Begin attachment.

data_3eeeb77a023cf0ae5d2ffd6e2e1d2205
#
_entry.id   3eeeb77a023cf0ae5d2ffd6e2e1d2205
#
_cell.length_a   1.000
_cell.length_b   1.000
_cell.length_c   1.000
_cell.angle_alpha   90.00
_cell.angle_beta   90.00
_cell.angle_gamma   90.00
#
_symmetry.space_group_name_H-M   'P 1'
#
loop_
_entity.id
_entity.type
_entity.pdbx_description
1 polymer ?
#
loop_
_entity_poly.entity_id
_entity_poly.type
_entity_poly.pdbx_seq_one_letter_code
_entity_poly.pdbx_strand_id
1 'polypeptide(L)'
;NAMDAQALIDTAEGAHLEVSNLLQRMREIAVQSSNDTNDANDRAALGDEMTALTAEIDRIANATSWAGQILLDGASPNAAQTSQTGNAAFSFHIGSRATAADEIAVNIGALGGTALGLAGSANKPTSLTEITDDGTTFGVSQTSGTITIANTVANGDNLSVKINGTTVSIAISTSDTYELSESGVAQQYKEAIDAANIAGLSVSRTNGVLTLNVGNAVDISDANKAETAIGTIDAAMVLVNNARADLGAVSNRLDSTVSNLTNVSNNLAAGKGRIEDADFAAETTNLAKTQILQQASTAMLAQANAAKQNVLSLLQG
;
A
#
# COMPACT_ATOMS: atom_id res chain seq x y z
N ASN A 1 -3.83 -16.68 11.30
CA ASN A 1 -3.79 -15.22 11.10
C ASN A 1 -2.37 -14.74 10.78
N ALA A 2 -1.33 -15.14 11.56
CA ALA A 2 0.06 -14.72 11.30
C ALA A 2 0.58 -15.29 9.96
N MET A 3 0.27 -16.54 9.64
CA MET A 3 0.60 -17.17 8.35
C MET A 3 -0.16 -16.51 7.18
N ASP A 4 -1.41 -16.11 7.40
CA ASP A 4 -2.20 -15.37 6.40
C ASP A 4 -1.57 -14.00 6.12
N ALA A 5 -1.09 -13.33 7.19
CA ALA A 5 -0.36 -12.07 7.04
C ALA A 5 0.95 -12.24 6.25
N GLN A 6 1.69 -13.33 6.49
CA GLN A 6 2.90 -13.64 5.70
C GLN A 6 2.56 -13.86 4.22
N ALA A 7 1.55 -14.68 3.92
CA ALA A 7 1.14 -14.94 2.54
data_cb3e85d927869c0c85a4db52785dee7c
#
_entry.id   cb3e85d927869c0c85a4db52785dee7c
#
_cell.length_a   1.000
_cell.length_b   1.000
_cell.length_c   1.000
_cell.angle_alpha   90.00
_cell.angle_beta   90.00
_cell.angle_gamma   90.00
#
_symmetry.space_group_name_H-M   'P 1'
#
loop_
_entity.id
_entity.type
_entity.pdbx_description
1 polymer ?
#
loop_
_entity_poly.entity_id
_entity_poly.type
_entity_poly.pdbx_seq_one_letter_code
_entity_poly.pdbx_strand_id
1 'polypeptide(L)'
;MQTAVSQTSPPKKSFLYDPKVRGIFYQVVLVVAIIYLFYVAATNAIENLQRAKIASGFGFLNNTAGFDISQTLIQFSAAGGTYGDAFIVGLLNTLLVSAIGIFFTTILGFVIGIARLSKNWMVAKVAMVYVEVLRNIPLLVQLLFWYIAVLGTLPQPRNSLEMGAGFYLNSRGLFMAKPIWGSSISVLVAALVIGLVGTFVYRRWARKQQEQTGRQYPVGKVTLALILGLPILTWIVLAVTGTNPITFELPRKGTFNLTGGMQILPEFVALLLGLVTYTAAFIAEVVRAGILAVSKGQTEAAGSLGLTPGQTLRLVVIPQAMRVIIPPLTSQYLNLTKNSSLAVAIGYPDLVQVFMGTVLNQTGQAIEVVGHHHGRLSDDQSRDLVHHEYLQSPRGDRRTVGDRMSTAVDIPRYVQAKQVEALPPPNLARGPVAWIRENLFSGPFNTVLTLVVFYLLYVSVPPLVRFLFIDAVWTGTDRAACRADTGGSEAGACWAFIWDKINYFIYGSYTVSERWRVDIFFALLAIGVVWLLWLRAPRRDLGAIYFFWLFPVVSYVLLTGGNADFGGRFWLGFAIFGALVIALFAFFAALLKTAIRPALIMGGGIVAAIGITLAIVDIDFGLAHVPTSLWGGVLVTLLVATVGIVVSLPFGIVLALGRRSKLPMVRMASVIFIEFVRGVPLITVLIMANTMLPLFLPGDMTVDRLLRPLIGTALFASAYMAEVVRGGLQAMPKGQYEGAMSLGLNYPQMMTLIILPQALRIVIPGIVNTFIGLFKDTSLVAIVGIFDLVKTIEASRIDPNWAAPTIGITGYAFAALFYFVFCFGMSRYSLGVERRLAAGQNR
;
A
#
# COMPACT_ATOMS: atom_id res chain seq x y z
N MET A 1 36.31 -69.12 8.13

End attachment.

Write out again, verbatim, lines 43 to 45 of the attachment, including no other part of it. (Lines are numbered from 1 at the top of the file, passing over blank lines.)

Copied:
N ALA A 5 -1.09 -13.33 7.19
CA ALA A 5 -0.36 -12.07 7.04
C ALA A 5 0.95 -12.24 6.25